High Quality Acoustic Time History Measurements of Rotor Harmonic Noise in Confined Spaces
Sutton, Christopher Michael
Schmitz, Fredric H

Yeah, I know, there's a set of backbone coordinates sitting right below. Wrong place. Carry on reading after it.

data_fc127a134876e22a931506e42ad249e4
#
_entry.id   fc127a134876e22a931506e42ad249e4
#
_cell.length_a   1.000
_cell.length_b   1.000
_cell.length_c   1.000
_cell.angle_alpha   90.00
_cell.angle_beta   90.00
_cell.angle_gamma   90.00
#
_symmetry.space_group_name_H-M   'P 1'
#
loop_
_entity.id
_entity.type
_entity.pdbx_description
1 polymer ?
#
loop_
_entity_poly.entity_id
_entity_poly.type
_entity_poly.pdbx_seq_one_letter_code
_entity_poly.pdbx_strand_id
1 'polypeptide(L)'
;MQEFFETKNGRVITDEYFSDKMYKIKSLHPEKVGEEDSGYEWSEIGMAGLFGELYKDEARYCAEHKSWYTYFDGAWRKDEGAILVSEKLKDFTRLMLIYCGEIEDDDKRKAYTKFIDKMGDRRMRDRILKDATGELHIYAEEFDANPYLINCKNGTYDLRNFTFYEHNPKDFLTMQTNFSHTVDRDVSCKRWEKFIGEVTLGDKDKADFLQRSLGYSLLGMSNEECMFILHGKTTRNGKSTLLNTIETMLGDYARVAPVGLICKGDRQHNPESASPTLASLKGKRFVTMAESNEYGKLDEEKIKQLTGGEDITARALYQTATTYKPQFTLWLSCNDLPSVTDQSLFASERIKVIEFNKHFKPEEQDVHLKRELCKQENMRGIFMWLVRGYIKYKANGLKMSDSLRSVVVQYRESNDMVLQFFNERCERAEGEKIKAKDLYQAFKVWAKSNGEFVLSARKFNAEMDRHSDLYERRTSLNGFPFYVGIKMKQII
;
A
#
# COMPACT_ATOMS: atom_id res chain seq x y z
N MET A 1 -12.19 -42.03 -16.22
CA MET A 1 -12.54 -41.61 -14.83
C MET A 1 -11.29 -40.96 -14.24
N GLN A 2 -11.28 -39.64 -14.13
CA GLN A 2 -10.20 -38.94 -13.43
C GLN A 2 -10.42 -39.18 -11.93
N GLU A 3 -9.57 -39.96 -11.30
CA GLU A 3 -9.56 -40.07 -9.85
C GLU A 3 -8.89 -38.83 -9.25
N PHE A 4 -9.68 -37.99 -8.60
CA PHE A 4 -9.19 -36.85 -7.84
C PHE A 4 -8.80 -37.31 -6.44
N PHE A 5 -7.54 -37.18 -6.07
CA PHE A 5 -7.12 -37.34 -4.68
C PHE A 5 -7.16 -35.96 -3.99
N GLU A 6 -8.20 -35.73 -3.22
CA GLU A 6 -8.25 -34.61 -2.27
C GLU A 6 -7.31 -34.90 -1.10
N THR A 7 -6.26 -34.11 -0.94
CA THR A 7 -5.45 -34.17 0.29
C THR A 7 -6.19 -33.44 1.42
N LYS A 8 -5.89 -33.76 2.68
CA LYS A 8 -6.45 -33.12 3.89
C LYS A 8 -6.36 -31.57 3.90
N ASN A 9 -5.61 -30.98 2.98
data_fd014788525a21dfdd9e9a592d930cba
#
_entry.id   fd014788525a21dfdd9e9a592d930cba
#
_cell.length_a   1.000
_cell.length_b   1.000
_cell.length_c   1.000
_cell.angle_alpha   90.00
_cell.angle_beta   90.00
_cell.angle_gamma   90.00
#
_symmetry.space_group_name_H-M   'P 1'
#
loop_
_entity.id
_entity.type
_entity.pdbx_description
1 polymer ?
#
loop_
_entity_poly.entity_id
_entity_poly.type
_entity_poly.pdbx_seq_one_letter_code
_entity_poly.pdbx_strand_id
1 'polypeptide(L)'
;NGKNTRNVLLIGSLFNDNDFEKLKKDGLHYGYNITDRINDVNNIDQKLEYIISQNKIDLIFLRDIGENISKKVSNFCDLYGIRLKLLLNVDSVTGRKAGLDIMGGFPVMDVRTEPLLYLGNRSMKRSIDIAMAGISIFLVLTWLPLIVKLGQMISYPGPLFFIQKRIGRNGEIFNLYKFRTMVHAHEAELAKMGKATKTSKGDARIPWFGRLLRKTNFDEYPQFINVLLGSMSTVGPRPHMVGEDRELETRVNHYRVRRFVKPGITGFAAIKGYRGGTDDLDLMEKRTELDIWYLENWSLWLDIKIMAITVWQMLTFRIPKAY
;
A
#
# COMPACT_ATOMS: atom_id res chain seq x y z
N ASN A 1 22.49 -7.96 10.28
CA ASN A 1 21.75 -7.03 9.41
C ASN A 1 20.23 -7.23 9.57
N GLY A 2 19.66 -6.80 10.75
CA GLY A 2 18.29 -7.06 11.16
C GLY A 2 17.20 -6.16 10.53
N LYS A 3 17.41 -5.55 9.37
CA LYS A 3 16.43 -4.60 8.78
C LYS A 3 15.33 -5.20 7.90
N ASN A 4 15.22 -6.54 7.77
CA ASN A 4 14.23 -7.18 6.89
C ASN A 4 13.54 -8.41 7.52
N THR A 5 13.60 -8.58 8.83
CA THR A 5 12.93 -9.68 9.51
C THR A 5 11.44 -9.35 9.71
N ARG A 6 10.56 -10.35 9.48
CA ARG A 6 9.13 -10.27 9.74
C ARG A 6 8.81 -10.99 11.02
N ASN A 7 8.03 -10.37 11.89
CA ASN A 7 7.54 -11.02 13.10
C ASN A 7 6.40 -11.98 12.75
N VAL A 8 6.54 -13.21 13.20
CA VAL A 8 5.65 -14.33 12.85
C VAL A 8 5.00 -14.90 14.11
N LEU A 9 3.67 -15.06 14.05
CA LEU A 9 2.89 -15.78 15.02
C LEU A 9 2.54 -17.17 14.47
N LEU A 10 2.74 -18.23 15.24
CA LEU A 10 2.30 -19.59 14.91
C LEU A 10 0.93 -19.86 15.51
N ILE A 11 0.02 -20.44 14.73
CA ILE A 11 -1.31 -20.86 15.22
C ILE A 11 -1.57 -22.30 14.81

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A methodology has been developed and presented to enable the use of small to medium scale acoustic hover facilities for the quantitative measurement of rotor impulsive noise. The methodology was applied to the University of Maryland Acoustic Chamber resulting in accurate measurements of High Speed Impulsive (HSI) noise for rotors running at tip Mach numbers between 0.65 and 0.85 – with accuracy increasing as the tip Mach number was increased. Several factors contributed to the success of this methodology including: • High Speed Impulsive (HSI) noise is characterized by very distinct pulses radiated from the rotor. The pulses radiate high frequency energy – but the energy is contained in short duration time pulses. • The first reflections from these pulses can be tracked (using ray theory) and, through adjustment of the microphone position and suitably applied acoustic treatment at the reflected surface, reduced to small levels. A computer code was developed that automates this process. The code also tracks first bounce reflection timing, making it possible to position the first bounce reflections outside of a measurement window. • Using a rotor with a small number of blades (preferably one) reduces the number of interfering first bounce reflections and generally improves the measured signal fidelity. The methodology will help the gathering of quantitative hovering rotor noise data in less than optimal acoustic facilities and thus enable basic rotorcraft research and rotor blade acoustic design.